The European Council’s Strategic Agenda 2024-2029

Two defining events for the European Union take place in the next eight weeks:  the European Parliament elections take place on 6-9 June and will determine the balance of power between the various political groups with differing priorities for the future of Europe; and the European Council meeting on 27-28 June will adopt the EU’s Strategic Agenda 2024-29 as well as attempt to agree on nominees for the EU’s top jobs, including the President of the European Commission. The climate organisation E3G has produced a very nice graphic that illustrates the key steps in the political timeline for the rest of this year .

Source: E3G.

In this post, I focus on the preparation of the Strategic Agenda for the period 2024-29, a process that takes place every five years. It is easy to be cynical about this process. The European Council has a history of producing conclusions with high-sounding principles and commitments that on closer inspection turn out to be rather vague and woolly. The Strategic Agenda can be interpreted as part of an inter-institutional battle over who gets to set the agenda for the EU’s priorities. Under the Lisbon Treaty, the European Council is required to “provide the Union with the necessary impetus for its development” and to “define the general political direction”.  But what its practical consequences are can be hard to determine, particularly after the Lisbon Treaty gave increased powers to the European Parliament. An EIU analysis of the previous Strategic Agenda 2019-2024 concluded that it covered nearly all areas of policy but lacked any clear timeline for action.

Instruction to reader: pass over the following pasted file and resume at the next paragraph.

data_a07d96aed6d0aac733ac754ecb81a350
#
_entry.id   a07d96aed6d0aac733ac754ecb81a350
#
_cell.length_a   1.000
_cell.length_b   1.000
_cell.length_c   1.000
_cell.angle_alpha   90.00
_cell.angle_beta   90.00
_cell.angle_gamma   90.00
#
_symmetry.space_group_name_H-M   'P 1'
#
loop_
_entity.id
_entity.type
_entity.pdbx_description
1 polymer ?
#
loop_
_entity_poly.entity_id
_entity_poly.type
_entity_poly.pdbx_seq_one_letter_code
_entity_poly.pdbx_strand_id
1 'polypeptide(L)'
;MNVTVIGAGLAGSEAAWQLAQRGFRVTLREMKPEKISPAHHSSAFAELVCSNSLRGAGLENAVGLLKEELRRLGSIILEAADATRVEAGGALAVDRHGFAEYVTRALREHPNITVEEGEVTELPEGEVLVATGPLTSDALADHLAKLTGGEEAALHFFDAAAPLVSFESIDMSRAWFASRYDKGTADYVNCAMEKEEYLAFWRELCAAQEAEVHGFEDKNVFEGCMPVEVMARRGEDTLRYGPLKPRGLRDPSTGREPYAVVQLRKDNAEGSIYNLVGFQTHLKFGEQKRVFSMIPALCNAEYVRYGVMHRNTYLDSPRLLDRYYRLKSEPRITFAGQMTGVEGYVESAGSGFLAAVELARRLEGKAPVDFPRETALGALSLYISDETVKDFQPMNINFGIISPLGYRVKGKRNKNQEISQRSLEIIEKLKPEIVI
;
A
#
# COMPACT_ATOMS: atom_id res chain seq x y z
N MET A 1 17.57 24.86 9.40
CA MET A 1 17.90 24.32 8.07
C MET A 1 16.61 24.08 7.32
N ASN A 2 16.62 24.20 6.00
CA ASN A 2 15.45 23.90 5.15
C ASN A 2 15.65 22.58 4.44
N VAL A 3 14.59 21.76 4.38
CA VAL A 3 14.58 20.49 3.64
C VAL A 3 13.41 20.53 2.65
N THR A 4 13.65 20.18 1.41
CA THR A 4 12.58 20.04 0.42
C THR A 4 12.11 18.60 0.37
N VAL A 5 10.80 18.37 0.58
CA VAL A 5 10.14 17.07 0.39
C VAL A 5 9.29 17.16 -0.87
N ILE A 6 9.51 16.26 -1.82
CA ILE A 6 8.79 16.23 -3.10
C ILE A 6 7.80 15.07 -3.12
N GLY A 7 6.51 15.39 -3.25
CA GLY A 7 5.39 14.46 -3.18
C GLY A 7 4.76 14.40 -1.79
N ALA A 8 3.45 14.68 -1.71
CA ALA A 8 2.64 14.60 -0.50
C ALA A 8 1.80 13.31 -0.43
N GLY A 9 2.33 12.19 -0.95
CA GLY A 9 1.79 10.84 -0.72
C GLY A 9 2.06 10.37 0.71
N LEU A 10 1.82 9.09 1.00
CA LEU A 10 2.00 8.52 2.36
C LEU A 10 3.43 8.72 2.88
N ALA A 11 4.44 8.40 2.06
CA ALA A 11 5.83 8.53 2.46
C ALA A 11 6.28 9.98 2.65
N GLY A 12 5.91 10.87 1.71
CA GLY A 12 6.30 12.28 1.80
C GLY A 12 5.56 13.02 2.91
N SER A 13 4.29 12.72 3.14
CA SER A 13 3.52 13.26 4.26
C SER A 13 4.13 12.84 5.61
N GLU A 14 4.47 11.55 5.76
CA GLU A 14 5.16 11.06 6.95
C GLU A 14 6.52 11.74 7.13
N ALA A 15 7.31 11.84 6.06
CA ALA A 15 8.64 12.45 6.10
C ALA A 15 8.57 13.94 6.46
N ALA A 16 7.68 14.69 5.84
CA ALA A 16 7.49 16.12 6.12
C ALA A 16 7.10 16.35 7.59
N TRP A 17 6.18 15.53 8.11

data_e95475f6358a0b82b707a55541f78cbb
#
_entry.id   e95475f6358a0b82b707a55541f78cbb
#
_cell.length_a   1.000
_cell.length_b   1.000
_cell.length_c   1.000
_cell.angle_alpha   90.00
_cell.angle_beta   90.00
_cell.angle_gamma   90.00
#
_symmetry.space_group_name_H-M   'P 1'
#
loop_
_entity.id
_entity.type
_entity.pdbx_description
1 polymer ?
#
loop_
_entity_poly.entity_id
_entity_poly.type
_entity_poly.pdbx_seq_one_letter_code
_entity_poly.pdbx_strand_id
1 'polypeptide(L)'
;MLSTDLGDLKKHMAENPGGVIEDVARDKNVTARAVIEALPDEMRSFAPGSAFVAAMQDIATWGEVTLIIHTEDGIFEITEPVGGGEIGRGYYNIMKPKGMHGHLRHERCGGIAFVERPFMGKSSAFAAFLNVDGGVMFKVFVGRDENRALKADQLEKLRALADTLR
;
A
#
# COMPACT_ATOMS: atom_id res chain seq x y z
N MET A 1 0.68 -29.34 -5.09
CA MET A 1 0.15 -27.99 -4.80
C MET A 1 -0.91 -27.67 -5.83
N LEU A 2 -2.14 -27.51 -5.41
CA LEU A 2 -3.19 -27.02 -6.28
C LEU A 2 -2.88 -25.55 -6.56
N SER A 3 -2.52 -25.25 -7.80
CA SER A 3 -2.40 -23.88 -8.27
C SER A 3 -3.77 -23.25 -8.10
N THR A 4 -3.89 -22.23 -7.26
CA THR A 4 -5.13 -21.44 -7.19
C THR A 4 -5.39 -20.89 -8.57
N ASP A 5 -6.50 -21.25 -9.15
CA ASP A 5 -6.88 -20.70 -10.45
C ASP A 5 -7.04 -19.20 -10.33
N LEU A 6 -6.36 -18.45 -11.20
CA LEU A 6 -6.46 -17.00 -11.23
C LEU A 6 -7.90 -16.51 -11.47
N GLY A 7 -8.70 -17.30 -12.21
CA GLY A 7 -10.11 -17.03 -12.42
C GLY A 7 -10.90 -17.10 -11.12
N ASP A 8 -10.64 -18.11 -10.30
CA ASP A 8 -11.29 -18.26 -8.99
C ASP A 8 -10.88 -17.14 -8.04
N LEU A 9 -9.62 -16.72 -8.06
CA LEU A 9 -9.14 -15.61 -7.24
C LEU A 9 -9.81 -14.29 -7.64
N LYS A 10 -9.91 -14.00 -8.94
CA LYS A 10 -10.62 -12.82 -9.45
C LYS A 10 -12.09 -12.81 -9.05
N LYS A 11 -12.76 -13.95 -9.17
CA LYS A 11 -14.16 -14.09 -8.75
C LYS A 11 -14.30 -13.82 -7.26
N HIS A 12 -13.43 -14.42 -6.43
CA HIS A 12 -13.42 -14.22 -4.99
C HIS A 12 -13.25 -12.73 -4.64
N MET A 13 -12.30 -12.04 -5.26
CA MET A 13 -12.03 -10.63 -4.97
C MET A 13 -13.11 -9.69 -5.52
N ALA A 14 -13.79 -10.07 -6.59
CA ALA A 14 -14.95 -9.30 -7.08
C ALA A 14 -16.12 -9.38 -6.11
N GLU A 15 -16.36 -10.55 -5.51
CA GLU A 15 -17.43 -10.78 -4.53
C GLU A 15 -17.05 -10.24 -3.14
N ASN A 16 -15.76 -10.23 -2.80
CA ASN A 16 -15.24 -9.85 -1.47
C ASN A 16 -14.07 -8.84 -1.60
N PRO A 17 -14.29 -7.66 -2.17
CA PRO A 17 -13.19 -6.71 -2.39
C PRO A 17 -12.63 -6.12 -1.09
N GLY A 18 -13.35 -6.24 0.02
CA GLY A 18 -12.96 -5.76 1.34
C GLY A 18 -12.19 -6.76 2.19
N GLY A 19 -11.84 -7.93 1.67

A more positive assessment here argues that the process of developing the Strategic Agenda is more important than the final product itself. Since the Strategic Agenda is a high-level, consensus document, we should not expect it to contain precise and concrete policy outcomes. While the vagueness and broad objectives may be a precondition to ensure that all Member States can see themselves in the final document, the priorities highlighted nonetheless do reflect a common understanding of what the key issues are.

Member State representatives have been actively involved in the process of drafting the 2024-2029 Strategic Agenda for the past year following the European Council President’s invitation letter in June 2023. In that letter, Charles Michel identified four major areas: “consolidating our economic and social base (the green and digital transitions, competitiveness, innovation, health); tackling the energy challenge; strengthening our security and defence capabilities; and deepening our engagement with the rest of the world. We must also strengthen our overall approach on migration”.

In October 2023, the European Council had a first discussion of the future priorities for the Strategic Agenda at an informal meeting in Granada. The Granada Declaration identified key priorities as security and defence, resilience and competitiveness, energy, migration, global engagement, and enlargement. Subsequently, President Michel launched two rounds of consultations on policies, financing and decision-making with Heads of State and Government in November 2023 and April 2024. The final document will be presented, as noted above, at the European Council meeting end June 2024.